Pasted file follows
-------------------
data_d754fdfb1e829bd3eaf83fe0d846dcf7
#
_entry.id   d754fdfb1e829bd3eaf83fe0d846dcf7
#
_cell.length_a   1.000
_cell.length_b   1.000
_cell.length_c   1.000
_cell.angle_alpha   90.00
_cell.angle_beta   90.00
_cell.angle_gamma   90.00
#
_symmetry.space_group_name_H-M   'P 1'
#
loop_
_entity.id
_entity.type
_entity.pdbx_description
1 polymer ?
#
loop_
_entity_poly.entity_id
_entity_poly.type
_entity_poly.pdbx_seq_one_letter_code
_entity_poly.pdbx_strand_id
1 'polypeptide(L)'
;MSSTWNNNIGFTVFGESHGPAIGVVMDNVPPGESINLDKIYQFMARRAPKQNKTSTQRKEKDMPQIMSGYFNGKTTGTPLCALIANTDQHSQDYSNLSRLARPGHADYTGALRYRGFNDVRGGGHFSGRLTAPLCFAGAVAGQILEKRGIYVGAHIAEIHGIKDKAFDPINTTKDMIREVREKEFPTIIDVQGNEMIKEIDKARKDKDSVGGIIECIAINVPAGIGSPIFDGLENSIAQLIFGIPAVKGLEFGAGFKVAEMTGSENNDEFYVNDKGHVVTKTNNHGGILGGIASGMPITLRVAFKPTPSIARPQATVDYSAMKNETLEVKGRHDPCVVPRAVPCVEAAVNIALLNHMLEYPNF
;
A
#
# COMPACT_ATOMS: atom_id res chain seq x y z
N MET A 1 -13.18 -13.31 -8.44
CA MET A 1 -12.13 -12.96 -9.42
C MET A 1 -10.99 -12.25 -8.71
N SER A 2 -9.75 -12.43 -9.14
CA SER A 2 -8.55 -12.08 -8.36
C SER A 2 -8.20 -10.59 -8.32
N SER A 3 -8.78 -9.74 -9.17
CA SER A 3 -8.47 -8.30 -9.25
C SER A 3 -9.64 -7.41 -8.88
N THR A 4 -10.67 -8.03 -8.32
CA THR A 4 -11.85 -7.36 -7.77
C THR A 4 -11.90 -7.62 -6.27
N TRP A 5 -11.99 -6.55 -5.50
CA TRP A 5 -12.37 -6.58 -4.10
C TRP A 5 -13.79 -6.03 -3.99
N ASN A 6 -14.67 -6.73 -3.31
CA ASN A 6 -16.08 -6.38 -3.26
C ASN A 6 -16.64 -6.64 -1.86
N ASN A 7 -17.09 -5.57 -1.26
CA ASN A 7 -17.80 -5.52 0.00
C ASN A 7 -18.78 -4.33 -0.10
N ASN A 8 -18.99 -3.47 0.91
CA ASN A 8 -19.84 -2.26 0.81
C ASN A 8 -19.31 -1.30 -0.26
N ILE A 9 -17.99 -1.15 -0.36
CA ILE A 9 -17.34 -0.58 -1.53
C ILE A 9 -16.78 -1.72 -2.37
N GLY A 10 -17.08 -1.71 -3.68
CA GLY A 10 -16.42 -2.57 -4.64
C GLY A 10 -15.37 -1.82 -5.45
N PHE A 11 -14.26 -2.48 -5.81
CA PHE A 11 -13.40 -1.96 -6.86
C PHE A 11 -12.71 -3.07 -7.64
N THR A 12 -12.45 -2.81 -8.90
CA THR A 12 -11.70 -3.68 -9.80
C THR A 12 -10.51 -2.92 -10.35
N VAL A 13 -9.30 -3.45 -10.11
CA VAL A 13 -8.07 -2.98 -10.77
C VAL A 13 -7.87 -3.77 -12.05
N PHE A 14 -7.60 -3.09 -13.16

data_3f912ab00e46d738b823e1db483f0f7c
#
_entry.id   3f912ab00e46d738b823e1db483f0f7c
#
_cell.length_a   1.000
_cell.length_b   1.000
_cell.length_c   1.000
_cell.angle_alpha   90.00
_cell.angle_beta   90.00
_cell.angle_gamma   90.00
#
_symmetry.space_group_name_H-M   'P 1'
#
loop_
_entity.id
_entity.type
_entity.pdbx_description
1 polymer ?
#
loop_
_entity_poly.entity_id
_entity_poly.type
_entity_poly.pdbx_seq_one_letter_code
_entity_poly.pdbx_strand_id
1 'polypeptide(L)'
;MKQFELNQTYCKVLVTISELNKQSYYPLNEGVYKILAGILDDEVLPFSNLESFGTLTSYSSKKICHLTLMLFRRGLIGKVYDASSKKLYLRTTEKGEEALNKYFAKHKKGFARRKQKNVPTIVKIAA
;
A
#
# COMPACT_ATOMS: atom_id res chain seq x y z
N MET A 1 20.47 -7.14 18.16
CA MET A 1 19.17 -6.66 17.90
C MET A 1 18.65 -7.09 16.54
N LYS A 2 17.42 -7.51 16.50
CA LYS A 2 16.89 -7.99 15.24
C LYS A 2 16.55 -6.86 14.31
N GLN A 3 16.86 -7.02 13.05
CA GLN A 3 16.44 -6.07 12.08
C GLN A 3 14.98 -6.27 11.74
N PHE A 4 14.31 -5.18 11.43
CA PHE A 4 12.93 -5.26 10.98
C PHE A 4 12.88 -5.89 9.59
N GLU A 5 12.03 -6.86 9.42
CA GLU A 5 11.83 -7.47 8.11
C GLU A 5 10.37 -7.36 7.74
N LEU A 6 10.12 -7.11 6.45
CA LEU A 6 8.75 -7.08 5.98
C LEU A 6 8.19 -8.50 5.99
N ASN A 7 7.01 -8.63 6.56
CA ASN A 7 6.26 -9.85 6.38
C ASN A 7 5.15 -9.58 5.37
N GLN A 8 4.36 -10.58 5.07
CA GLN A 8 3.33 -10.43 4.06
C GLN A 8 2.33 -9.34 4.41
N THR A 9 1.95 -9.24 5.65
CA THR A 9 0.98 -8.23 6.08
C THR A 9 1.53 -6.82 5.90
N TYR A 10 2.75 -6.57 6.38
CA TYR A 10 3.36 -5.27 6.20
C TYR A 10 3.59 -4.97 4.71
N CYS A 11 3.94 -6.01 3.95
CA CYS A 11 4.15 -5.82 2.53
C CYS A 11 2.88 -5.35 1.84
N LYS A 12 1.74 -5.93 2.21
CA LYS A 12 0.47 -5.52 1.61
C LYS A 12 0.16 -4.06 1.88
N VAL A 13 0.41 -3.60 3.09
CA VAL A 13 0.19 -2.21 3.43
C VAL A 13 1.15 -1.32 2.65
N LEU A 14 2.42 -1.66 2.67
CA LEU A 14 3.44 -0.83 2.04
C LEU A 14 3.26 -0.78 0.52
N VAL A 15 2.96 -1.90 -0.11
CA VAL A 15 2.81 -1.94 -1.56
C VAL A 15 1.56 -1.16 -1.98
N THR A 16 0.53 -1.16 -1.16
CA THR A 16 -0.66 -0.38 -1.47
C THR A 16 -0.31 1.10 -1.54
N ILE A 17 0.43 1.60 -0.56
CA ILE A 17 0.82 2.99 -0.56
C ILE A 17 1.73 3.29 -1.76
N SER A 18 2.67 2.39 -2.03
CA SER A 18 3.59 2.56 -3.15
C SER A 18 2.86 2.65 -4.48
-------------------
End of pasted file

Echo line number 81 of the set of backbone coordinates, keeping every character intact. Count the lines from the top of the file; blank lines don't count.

#